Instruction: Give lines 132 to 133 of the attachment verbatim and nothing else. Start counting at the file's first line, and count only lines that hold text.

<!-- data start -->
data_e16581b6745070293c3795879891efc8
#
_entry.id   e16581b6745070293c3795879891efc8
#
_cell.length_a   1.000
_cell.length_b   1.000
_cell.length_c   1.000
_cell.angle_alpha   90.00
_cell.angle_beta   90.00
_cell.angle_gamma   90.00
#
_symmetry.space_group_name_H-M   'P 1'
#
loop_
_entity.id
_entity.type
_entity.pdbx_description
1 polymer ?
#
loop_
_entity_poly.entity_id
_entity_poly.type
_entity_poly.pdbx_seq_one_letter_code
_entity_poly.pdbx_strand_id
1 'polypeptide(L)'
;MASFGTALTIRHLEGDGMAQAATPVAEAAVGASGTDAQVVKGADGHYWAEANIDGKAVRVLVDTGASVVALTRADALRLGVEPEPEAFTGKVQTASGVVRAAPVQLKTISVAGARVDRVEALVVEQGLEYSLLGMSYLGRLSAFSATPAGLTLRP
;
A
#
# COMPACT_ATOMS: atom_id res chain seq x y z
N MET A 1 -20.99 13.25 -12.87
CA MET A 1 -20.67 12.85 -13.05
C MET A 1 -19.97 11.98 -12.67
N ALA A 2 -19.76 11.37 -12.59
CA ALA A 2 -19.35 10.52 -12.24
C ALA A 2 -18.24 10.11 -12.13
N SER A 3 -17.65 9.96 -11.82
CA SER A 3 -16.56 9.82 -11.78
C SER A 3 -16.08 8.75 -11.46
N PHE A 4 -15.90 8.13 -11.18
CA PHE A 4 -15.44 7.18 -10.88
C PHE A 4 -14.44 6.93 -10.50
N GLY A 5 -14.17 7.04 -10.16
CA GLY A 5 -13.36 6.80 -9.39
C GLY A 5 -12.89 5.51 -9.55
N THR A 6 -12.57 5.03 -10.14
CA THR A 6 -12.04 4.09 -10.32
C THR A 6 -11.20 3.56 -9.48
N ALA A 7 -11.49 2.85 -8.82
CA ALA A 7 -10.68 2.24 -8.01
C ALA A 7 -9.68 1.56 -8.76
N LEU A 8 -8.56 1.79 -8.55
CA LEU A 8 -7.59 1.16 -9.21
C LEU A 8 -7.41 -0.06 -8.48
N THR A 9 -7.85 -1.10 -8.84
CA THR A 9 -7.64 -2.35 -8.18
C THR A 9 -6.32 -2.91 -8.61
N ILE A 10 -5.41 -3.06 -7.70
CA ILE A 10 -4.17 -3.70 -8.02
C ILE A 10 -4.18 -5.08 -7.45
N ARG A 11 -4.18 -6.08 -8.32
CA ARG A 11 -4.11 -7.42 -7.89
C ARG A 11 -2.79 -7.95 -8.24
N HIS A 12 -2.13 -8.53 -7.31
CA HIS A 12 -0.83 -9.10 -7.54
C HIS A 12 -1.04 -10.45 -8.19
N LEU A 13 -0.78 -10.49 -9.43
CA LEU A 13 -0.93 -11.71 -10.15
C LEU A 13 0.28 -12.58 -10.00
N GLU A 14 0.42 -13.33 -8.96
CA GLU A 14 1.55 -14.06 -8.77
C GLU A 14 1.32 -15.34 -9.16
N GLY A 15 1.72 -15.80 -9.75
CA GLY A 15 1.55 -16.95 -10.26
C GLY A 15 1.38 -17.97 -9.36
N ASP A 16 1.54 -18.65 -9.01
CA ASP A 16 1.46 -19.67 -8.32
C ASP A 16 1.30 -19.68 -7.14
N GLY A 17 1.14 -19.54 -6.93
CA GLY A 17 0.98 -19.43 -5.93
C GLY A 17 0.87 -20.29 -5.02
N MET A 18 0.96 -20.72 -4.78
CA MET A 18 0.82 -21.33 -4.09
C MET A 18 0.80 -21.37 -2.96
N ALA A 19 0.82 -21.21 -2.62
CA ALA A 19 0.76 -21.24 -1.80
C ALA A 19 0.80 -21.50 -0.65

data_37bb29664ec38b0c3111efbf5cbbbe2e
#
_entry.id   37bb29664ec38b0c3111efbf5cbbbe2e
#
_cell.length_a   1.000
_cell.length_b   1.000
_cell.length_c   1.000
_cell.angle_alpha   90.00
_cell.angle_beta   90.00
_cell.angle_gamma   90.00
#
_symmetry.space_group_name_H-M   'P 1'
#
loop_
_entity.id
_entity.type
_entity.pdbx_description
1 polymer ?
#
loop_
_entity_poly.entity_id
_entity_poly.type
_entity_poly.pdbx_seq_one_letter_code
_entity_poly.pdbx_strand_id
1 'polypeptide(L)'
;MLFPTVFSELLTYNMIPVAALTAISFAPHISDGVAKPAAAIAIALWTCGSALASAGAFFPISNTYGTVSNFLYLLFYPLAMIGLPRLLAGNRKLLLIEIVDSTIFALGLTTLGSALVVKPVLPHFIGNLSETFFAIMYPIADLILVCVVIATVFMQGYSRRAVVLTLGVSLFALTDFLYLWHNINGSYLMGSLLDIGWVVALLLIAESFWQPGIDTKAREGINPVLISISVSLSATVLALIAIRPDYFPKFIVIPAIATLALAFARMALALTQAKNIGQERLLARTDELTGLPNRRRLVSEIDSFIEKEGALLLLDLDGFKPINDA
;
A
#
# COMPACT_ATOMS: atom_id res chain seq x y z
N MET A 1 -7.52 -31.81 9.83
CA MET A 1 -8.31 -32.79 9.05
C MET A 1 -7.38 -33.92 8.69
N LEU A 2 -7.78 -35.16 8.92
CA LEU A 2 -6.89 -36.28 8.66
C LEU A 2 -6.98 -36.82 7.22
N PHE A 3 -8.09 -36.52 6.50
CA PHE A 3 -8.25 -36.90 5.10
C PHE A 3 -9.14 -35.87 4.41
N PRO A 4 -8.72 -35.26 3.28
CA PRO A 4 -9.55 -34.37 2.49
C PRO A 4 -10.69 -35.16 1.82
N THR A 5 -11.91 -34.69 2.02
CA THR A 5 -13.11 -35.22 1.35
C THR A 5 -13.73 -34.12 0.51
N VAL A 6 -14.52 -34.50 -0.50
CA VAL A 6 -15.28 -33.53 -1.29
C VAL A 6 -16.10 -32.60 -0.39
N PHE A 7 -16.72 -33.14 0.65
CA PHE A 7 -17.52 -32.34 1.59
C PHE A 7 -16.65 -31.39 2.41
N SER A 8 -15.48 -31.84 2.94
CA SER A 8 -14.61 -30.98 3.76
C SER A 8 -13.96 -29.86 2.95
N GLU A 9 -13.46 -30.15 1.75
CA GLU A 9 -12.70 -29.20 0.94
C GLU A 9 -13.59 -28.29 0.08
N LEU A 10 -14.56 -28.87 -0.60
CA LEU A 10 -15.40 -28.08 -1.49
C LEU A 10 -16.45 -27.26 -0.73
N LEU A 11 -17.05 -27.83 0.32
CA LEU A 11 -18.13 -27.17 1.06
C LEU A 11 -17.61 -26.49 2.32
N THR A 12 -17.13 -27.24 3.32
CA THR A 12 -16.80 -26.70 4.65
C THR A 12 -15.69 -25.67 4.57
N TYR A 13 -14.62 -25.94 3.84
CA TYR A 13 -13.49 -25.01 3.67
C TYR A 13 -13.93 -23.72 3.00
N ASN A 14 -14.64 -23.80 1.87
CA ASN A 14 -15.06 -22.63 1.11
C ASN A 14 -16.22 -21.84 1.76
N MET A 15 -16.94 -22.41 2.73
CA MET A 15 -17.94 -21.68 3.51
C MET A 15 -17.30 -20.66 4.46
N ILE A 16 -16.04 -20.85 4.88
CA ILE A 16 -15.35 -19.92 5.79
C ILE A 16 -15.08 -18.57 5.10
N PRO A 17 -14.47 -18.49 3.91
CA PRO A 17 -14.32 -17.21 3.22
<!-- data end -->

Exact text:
C THR A 5 -13.73 -34.12 0.51
N VAL A 6 -14.52 -34.50 -0.50